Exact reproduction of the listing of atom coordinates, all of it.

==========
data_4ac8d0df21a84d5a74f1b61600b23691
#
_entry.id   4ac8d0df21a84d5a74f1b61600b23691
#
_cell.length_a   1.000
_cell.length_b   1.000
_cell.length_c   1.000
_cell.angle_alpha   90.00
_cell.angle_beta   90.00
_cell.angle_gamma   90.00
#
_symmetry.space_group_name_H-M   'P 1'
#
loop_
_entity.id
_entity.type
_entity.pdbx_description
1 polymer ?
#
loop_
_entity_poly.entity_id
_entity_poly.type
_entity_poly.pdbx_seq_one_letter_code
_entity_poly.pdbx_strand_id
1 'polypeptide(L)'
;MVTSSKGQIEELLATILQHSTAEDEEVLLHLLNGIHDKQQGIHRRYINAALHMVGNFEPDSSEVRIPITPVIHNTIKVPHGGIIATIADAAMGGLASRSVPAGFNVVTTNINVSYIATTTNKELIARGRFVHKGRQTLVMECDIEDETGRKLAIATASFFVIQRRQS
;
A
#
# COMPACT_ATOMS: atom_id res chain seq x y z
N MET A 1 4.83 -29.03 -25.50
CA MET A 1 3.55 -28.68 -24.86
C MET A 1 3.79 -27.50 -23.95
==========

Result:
data_4ac8d0df21a84d5a74f1b61600b23691
#
_entry.id   4ac8d0df21a84d5a74f1b61600b23691
#
_cell.length_a   1.000
_cell.length_b   1.000
_cell.length_c   1.000
_cell.angle_alpha   90.00
_cell.angle_beta   90.00
_cell.angle_gamma   90.00
#
_symmetry.space_group_name_H-M   'P 1'
#
loop_
_entity.id
_entity.type
_entity.pdbx_description
1 polymer ?
#
loop_
_entity_poly.entity_id
_entity_poly.type
_entity_poly.pdbx_seq_one_letter_code
_entity_poly.pdbx_strand_id
1 'polypeptide(L)'
;MVTSSKGQIEELLATILQHSTAEDEEVLLHLLNGIHDKQQGIHRRYINAALHMVGNFEPDSSEVRIPITPVIHNTIKVPHGGIIATIADAAMGGLASRSVPAGFNVVTTNINVSYIATTTNKELIARGRFVHKGRQTLVMECDIEDETGRKLAIATASFFVIQRRQS
;
A
#
# COMPACT_ATOMS: atom_id res chain seq x y z
N MET A 1 4.83 -29.03 -25.50
CA MET A 1 3.55 -28.68 -24.86
C MET A 1 3.79 -27.50 -23.95